Can Microsoft Corporation Use Azure Stop the Windows Rot?

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Satya Nadella has made Microsoft Corporation. (NASDAQ: MSFT ) a hot stock by making it a leader in cloud-based tools, and giving it the most profitable cloud.

MSFT Stock: Can Microsoft Corporation Use Azure Stop the Windows Rot?

Source: Mike Mozart via Flickr (Modified)

The shares are up 40% just in the last year, about 140% since he became CEO in February 2014, meaning that as fast as founder Bill Gates keeps trying to give away his fortune , the thing just gets bigger .

Nadella is also making smaller fortunes. I personally bought into Nadella's turnaround story in October 2015 and have a 68% gain as this is written.

But while Nadella has been very, very good for Azure, the company's cloud data center network, things haven't been so good for Windows, the desktop operating system Microsoft was built on. Its market share since Nadella's arrival at the helm has dropped steadily, from over 89% to about 82% on desktops , and less than half of Windows users are still using the latest version, Windows 10 .

Fall of the Old Empire

There are losses on older products across the board. Microsoft Office is losing share to G Suite from Alphabet Inc (NASDAQ: GOOG , NASDAQ: GOOGL ) and Microsoft's new Edge browser is practically irrelevant against Google Chrome.

Cloud applications gave Microsoft a solid 12% year-over-year growth rate in its most recent quarterly report with a 10% gain in operating income. The company is on pace to beat last year's $89 billion in revenue by a huge market, topping $100 billion for the first time. Take out the quarter's Donald Trump tax cut loss of $13.8 billion , which it will more than make up for in the future, and operating earnings should top $30 billion for the year, implying a price to earnings ratio of 23, entirely reasonable in the current market.

News about Microsoft is almost entirely in the cloud. It's trying to put identity onto a blockchain . It's building collaboration into education software targeting Google Drive customers with free storage , and its Surface Book 2 is getting strong reviews .

But all this is covering up serious weaknesses in its core technology. Windows remains a memory hog, taking ever-longer to boot into any application. The company's effort to counter Google's Chrome OS is dead , it's having to rebuild its Skype video calling software from the ground-up, and its support for Windows 10 is getting serious pushback from enterprises.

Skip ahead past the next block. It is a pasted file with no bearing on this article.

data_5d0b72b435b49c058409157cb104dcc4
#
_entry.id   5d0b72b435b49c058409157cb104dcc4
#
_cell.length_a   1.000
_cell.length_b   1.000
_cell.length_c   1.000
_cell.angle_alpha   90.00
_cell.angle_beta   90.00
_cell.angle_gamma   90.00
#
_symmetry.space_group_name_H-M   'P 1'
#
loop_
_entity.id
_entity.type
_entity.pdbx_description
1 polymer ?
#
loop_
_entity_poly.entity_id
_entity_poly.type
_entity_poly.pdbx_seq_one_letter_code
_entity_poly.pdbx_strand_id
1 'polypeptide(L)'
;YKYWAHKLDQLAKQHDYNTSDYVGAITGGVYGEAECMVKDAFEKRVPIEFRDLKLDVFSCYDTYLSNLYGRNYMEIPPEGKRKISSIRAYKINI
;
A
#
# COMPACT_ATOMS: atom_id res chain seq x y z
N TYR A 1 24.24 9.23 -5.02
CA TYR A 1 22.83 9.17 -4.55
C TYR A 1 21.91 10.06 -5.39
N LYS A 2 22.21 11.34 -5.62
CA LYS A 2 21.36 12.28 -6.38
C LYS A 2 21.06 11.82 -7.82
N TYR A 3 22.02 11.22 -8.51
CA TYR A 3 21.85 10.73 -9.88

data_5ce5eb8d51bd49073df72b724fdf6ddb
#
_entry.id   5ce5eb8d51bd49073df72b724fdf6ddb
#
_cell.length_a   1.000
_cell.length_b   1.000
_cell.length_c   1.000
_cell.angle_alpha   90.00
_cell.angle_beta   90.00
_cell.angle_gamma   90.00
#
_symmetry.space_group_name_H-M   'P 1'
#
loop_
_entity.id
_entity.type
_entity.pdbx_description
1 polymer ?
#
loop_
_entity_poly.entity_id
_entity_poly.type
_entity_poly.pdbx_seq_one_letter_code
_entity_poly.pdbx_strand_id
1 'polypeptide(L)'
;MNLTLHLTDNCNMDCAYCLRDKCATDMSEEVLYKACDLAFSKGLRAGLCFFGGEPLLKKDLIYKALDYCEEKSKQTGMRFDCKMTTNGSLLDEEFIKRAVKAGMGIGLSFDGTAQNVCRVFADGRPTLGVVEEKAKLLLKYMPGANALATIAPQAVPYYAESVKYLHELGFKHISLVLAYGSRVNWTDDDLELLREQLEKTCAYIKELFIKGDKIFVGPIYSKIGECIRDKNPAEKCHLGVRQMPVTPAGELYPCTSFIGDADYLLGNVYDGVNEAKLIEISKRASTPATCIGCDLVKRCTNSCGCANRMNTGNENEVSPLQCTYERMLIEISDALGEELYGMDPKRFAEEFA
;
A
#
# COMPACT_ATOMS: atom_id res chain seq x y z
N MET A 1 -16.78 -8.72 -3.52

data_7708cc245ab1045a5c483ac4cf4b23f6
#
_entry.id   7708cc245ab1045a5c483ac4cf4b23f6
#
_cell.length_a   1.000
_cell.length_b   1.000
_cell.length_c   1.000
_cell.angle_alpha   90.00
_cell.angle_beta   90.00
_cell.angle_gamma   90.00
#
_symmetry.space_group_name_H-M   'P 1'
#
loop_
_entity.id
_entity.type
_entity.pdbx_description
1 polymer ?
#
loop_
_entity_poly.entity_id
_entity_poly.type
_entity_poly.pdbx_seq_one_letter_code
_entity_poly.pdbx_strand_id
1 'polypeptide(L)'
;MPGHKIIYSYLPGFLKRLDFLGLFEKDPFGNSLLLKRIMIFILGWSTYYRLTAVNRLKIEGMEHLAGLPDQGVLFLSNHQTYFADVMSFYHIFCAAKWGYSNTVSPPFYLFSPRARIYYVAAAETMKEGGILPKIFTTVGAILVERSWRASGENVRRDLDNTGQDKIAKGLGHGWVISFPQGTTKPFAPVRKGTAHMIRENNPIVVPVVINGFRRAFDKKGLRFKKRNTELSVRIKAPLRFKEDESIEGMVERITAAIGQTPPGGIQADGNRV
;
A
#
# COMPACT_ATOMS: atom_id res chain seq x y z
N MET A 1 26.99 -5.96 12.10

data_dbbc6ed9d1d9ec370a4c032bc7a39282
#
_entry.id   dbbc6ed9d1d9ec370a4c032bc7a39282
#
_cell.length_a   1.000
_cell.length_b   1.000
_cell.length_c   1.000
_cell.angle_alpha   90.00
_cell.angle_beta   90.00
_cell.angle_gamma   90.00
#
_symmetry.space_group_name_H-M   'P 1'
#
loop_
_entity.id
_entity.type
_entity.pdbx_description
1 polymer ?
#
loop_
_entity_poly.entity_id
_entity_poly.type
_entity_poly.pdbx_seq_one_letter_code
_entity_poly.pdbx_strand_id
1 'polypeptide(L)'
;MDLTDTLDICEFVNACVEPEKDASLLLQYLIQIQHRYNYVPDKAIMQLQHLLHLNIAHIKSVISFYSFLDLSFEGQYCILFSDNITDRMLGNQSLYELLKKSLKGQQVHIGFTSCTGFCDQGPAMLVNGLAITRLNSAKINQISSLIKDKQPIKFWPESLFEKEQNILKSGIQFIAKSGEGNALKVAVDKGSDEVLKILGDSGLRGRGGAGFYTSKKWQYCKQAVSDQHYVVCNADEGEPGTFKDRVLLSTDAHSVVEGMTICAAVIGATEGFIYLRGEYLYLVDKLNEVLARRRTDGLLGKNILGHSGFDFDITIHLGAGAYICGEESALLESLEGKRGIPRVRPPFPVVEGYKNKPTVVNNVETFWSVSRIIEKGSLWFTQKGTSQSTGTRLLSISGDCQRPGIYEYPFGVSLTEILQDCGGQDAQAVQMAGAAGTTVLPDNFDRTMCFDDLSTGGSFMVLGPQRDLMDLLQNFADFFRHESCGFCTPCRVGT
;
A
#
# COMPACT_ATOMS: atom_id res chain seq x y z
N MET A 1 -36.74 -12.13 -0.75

While Microsoft has been becoming International Business Machines Corp. (NYSE: IBM ) - in other words, a dominant enterprise player, Google is becoming Microsoft, eating desktop market share by making its desktop lighter.

Retreating into the Cloud

Microsoft is no longer in mobile, despite advertising its new tablet version inside Office 365. It is losing mindshare on laptops and desktops.

But investors aren't worried because they have the cloud. Microsoft drew $18.6 billion in revenue from its cloud last year, and that grew 56% year over year in the fourth quarter.

Microsoft is transforming Azure into an "event-driven" operating environment , meaning the company is more focused on operating the new computing world than just building it.

The Bottom Line

You can see this as either a glass half-empty or a glass half-full.

Microsoft's cloud transformation means it now has a firm foundation to which it can move applications like Office and LinkedIn , which are still not entirely cloud-based. But Nadella has been in charge for four years, and Google continues to chip away in areas Microsoft used to dominate.

You can buy Microsoft on its cloud dominance, or sell it based on its desktop weakness. For now, I'm holding on, but I'm not expecting last year's big gains in the stock to continue.

Dana Blankenhorn is a financial and technology journalist. He is the author of the historical mystery romance The Reluctant Detective Travels in Time , available now at the Amazon Kindle store. Write him at danablankenhorn@gmail.comor follow him on Twitter at @danablankenhorn . As of this writing he owned shares in MSFT.

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The post Can Microsoft Corporation Use Azure Stop the Windows Rot? appeared first on InvestorPlace .

The views and opinions expressed herein are the views and opinions of the author and do not necessarily reflect those of Nasdaq, Inc.

The views and opinions expressed herein are the views and opinions of the author and do not necessarily reflect those of Nasdaq, Inc.

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